The following paramedic case study identifies the difficulty in determining the difference between a Stroke and Bell’s Palsy in the prehospital care setting.
You care called to a 35 year old female, currently 21 weeks pregnant who has developed a sudden episode of slurred speach and dizziness. On arrival, you find an overweight 35 year old female in minor distress and mild confusion who states she doesn’t know what’s happening to her. On examination, you find that her skin is warm, pink dry. Her GCS is 15, although she has markedly slurred speech and is difficult to understand. She has a right sided facial droop, but good motor and sensory responses to all four limbs. She is afebrile and has a normal blood glucose level. She is monitored in a sinus tachycardia at 112 beats per minute.
Your treatment includes reassurance, oxygen therapy, and more reassurance. Your inclination is that she has Bell’s Palsy and not a stroke, but then again, how do you know?
Stroke and Bell’s Palsy Lessons Learned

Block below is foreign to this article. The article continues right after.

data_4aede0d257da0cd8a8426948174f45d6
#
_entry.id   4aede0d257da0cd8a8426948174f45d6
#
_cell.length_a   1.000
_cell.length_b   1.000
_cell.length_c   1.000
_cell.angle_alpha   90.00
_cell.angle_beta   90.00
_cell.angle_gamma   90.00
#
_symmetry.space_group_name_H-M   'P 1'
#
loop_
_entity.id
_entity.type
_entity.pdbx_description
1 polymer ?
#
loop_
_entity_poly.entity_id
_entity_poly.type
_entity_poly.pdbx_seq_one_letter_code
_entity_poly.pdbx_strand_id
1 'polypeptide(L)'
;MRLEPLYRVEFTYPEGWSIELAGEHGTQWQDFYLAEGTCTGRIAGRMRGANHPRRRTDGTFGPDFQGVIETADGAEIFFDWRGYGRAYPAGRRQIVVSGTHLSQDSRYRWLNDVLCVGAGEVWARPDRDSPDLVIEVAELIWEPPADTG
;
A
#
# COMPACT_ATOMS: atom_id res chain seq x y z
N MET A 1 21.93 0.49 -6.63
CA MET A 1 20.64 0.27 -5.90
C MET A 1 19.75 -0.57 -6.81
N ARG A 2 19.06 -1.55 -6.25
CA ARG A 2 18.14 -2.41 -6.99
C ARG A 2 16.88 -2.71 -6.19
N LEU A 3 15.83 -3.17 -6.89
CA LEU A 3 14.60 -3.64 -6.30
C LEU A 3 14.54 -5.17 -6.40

1. Pregnant women are at a greater risk of a variety of medical disorders that may be causing these effects, include pre-eclampsia/eclampsia and gestational diabetes.
2. You can differentiate between a stroke and bell’s palsy by asking the patient to raise both eyebrows. If she is capable of raising both, then it is more likely to be bell’s palsy and not a stroke, if she can only raise her eyebrows on one side, then she is likely to have had a stroke.
3. Regardless of whether or not this person is having a stroke or experiencing the side effects of bell’s palsy, the patient is going to be pretty scared, so constant reassurance is vital!
4. Stroke therapy normal requires interventions within 4 hours of the onset of stroke like symptoms. Therefore, these patients should be expedited to the nearest hospital equipped to treat a potential stroke.
Learn how to differentiate Bell’s Palsy from Stroke here.